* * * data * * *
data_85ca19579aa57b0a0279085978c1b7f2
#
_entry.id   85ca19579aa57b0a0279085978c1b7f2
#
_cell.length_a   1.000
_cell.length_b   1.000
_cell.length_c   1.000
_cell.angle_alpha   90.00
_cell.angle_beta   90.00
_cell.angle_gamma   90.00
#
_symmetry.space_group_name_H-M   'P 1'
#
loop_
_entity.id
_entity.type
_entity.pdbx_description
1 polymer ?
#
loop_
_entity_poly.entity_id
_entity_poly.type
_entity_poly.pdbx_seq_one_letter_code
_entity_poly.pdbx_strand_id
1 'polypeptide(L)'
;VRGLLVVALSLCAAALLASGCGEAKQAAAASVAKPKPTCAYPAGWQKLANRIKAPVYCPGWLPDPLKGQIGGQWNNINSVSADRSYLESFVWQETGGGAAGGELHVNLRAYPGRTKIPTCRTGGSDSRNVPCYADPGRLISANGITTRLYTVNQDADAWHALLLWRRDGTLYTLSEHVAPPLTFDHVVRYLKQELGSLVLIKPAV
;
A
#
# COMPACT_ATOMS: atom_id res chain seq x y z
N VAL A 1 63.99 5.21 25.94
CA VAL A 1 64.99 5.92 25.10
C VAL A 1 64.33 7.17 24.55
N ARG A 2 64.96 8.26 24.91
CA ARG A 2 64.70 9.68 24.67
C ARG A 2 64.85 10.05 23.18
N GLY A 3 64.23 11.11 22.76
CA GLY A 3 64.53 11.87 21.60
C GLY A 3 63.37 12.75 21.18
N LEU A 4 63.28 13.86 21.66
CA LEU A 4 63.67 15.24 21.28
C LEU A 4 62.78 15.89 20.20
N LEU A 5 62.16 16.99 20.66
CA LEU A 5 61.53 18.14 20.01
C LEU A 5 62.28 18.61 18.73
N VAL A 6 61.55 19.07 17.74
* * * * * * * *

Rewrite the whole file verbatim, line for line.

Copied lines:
data_85ca19579aa57b0a0279085978c1b7f2
#
_entry.id   85ca19579aa57b0a0279085978c1b7f2
#
_cell.length_a   1.000
_cell.length_b   1.000
_cell.length_c   1.000
_cell.angle_alpha   90.00
_cell.angle_beta   90.00
_cell.angle_gamma   90.00
#
_symmetry.space_group_name_H-M   'P 1'
#
loop_
_entity.id
_entity.type
_entity.pdbx_description
1 polymer ?
#
loop_
_entity_poly.entity_id
_entity_poly.type
_entity_poly.pdbx_seq_one_letter_code
_entity_poly.pdbx_strand_id
1 'polypeptide(L)'
;VRGLLVVALSLCAAALLASGCGEAKQAAAASVAKPKPTCAYPAGWQKLANRIKAPVYCPGWLPDPLKGQIGGQWNNINSVSADRSYLESFVWQETGGGAAGGELHVNLRAYPGRTKIPTCRTGGSDSRNVPCYADPGRLISANGITTRLYTVNQDADAWHALLLWRRDGTLYTLSEHVAPPLTFDHVVRYLKQELGSLVLIKPAV
;
A
#
# COMPACT_ATOMS: atom_id res chain seq x y z
N VAL A 1 63.99 5.21 25.94
CA VAL A 1 64.99 5.92 25.10
C VAL A 1 64.33 7.17 24.55
N ARG A 2 64.96 8.26 24.91
CA ARG A 2 64.70 9.68 24.67
C ARG A 2 64.85 10.05 23.18
N GLY A 3 64.23 11.11 22.76
CA GLY A 3 64.53 11.87 21.60
C GLY A 3 63.37 12.75 21.18
N LEU A 4 63.28 13.86 21.66
CA LEU A 4 63.67 15.24 21.28
C LEU A 4 62.78 15.89 20.20
N LEU A 5 62.16 16.99 20.66
CA LEU A 5 61.53 18.14 20.01
C LEU A 5 62.28 18.61 18.73
N VAL A 6 61.55 19.07 17.74